When David Seaman played his last game for England between the sticks, England was in a pickle as to who was going to replace him. Replacing one of the best goalkeepers in the world wasn’t going to be easy, and England found that out the hard way, trying out a lot of keepers before settling on David James. He was Seaman’s understudy for many years and made for an able replacement, but towards the latter end of his career, costly errors began creeping into his game and England was on the lookout again for another keeper.

8 Worst: Michael Ricketts

via playbuzz.com

During Ricketts’ 14-year career, he played for 11 different teams as a striker; that just goes to show what teams thought of his goal scoring ability and how many were keen to retain his services. It’s actually amazing that his career lasted as long as it did. As a striker, his primary objective was to score goals, and Ricketts just didn’t do that; hence he got shifted about a lot.

7 Best: Ashley Cole

Ashley Cole’s possibly one of England’s most underrated players. He spent the majority of his career with Arsenal and Chelsea in the PL, but also had a stellar international career, gaining 107 caps between 2001 and 2014. He was a vital cog in England’s football machine and played pretty much all the time whenever he was available, but when people discuss great England players, his name is one that tends to get overlooked.

6 Worst: Jermaine Jenas

via zimbio.com

Football fans will probably know Jenas more for his punditry than his time on the pitch. He’s a regular on TV as a football analyst, despite still being quite young at 33. He retired from the game after being released by QPR and his debilitating knee injury failed to get any better. In fact, his entire career was blighted by injuries – one of the reasons he didn’t play more for England.

5 Best: Peter Crouch

via ooyala.com

Peter Crouch can count himself unlucky. He didn’t get the accolades he deserved that his goal scoring record warranted, and just as quickly as he was picked up, he was discarded by England. A lot of you are therefore probably wondering why and how Crouch makes this list; it’s because he was an impact player, and boy did he make an impact whenever England called upon his services.

4 Worst: Scott Carson

via independent.co.uk

We’ve mentioned how England struggled to find a decent replacement between the sticks when David Seaman retired. Joe Hart’s now established himself as the number choice, but for awhile England was giving a lot of keepers a try in the hope that they might unearth some special talent. Scott Carson was one of those keepers who was given a shot, but it just didn’t work out; four caps in four years says it all. He had a decent time of it at the England Under-21 level, and so was thrust onto the big stage. But it was a baptism of fire for Carson, who made a serious error in only his second game.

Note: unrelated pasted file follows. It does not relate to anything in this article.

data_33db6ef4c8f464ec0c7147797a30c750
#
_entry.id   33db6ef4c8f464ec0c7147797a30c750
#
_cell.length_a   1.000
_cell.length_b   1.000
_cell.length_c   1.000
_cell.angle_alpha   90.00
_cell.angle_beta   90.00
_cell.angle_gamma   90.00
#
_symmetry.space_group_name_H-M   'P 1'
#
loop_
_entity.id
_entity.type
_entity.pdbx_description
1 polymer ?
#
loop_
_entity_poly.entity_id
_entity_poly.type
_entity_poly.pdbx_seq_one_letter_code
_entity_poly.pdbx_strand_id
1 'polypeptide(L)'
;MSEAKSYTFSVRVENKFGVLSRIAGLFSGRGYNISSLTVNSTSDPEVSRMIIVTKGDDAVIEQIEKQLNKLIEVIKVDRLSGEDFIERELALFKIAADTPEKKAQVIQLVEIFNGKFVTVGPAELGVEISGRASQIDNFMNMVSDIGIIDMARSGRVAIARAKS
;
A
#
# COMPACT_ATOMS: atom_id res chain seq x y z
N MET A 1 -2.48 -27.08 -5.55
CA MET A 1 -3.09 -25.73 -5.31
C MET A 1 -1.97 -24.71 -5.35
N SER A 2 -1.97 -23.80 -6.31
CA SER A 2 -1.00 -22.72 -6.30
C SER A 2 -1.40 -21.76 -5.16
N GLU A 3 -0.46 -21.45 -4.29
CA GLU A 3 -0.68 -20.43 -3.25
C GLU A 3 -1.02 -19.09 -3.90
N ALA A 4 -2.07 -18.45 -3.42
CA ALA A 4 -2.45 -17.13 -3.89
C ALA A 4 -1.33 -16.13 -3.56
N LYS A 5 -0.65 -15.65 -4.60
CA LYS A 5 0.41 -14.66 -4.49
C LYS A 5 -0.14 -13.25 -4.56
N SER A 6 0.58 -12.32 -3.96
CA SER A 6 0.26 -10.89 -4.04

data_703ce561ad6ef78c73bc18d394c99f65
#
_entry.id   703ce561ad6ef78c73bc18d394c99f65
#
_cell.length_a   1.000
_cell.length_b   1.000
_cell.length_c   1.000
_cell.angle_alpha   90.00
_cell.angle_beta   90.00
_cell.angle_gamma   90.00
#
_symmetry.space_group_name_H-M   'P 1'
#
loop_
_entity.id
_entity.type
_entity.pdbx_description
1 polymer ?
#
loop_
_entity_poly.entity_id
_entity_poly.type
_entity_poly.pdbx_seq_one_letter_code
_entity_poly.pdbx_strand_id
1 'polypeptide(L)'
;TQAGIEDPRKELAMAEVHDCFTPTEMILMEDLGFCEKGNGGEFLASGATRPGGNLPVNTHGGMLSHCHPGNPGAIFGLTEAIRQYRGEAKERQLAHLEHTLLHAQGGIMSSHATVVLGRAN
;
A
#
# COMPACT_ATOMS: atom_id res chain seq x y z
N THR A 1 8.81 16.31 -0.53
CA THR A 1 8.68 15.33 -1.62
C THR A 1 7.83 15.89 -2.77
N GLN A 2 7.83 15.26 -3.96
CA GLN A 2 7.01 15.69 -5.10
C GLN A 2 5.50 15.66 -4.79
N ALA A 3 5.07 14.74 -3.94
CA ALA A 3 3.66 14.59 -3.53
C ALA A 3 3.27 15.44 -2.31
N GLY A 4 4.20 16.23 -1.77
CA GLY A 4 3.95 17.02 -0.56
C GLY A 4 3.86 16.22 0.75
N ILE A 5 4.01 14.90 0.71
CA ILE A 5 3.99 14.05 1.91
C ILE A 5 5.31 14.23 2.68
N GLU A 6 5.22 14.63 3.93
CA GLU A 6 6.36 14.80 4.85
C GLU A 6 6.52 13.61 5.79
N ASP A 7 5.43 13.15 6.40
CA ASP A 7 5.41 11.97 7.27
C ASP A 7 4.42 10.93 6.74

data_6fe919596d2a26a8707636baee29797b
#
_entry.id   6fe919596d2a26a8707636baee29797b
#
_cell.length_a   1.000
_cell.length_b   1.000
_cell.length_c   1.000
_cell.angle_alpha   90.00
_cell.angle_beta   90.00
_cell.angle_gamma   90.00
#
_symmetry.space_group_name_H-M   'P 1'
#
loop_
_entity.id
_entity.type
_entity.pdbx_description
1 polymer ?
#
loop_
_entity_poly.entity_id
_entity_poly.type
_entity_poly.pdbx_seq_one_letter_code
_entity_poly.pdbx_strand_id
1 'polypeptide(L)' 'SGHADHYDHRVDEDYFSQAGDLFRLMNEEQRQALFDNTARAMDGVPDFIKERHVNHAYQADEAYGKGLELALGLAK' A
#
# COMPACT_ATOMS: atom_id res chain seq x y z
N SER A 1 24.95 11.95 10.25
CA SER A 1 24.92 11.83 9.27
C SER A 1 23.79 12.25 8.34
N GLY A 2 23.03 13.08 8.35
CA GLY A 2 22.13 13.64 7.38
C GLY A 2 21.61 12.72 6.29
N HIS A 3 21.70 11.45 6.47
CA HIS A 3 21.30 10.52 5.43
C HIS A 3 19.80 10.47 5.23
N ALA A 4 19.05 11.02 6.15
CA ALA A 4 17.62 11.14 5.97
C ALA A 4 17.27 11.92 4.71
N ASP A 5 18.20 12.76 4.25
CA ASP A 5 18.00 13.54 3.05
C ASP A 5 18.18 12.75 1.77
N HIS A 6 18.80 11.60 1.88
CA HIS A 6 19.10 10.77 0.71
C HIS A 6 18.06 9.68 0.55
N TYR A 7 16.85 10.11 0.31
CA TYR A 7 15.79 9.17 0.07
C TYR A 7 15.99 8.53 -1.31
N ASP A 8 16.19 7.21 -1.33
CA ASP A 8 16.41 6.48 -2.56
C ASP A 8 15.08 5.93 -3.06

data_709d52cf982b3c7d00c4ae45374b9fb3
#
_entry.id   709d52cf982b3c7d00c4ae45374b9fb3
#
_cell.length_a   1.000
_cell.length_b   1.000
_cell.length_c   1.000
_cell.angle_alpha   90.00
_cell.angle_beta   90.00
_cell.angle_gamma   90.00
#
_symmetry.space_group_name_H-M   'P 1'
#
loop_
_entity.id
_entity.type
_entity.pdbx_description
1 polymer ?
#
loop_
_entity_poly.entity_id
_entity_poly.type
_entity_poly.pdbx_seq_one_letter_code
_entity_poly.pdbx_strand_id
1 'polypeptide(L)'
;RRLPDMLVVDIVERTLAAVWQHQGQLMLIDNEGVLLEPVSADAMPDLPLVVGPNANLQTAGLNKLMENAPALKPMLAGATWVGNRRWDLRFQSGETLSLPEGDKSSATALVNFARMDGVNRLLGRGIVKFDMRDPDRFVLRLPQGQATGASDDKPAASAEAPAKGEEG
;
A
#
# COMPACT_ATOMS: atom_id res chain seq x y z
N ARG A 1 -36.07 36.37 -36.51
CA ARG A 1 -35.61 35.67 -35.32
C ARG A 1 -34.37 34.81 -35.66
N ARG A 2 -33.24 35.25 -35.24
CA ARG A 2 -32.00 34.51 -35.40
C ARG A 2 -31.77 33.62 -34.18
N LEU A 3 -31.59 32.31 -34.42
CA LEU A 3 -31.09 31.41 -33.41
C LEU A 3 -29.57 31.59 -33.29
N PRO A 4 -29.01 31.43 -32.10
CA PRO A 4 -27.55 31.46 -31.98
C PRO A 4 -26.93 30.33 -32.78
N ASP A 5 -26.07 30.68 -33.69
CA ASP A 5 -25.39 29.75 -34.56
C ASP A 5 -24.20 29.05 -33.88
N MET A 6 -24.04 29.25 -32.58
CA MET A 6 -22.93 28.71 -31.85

3 Best: Theo Walcott

Theo Walcott seems to have been around for ages. That’s because he has been; he started playing for England in 2004, and his talent was evident for all to see. A couple of years later, he was promoted to the senior team at the tender age of 17, under Sven-Göran Eriksson’s management. This surprised many people because at that point, Walcott had only made 13 appearances for his club side, Arsenal. But Sven saw something in him and introduced him to the world stage.

2 Worst: Alan Smith

via thesun.co.uk

Alan Smith possesses a pretty generic name and he’s a pretty run-of-the-mill player too. As a midfielder, he enjoyed a relatively successful start to his career and made a name for himself as a dependable player at Leeds and then Man United and Newcastle. It was therefore no surprise that he was given an opportunity to prove himself on the international stage. In fact, Smith was given plenty of opportunities – 19 to be exact – but failed to make any noteworthy contributions. He did manage to get himself sent off in a Euro 2004 qualifier – thankfully it didn’t cost England.

1 Best: James Milner

People began to take notice of James Milner when he was with Aston Villa. He became a stalwart in the center of the park and put in a string of impressive performances, which led to him being named as Aston Villa Fan’s Player of the Year and PFA Young Player of the Year. When Man City came into money, Milner was exactly the type of player they wanted. He signed for City for a fee thought to be in the region of £26m. It was around this time that he earned his first international cap with the England setup. International football didn’t faze him, and he was a consistent performer for the next seven years.

Milner’s now retired from international football, but was renowned as being a versatile player. He can play in a number of different positions, possesses great defensive ability and is more than just handy going forward. He’s only just retired, but England will no doubt miss his services.

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The 8 Best And 7 Worst Players To Play For England Since 2000